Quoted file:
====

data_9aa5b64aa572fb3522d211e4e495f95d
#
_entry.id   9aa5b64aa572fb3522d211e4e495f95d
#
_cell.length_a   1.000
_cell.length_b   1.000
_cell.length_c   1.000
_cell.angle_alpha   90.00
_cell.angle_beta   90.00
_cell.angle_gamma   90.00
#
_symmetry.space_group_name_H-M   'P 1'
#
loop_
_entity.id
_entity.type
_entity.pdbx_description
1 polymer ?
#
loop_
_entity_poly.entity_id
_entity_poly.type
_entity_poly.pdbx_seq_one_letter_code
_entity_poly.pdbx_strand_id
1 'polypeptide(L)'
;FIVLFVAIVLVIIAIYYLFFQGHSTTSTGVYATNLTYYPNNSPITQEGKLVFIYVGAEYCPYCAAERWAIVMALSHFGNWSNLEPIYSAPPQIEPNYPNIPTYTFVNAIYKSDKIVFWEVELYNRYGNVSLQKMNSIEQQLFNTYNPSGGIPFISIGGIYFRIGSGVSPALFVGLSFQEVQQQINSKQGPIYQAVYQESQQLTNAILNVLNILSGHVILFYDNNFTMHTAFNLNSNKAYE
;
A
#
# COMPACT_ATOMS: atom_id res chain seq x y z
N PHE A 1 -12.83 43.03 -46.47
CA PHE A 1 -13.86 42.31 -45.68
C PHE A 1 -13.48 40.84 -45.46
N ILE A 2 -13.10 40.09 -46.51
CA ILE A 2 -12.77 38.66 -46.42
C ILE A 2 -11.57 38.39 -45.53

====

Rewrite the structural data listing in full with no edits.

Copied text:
data_9aa5b64aa572fb3522d211e4e495f95d
#
_entry.id   9aa5b64aa572fb3522d211e4e495f95d
#
_cell.length_a   1.000
_cell.length_b   1.000
_cell.length_c   1.000
_cell.angle_alpha   90.00
_cell.angle_beta   90.00
_cell.angle_gamma   90.00
#
_symmetry.space_group_name_H-M   'P 1'
#
loop_
_entity.id
_entity.type
_entity.pdbx_description
1 polymer ?
#
loop_
_entity_poly.entity_id
_entity_poly.type
_entity_poly.pdbx_seq_one_letter_code
_entity_poly.pdbx_strand_id
1 'polypeptide(L)'
;FIVLFVAIVLVIIAIYYLFFQGHSTTSTGVYATNLTYYPNNSPITQEGKLVFIYVGAEYCPYCAAERWAIVMALSHFGNWSNLEPIYSAPPQIEPNYPNIPTYTFVNAIYKSDKIVFWEVELYNRYGNVSLQKMNSIEQQLFNTYNPSGGIPFISIGGIYFRIGSGVSPALFVGLSFQEVQQQINSKQGPIYQAVYQESQQLTNAILNVLNILSGHVILFYDNNFTMHTAFNLNSNKAYE
;
A
#
# COMPACT_ATOMS: atom_id res chain seq x y z
N PHE A 1 -12.83 43.03 -46.47
CA PHE A 1 -13.86 42.31 -45.68
C PHE A 1 -13.48 40.84 -45.46
N ILE A 2 -13.10 40.09 -46.51
CA ILE A 2 -12.77 38.66 -46.42
C ILE A 2 -11.57 38.39 -45.53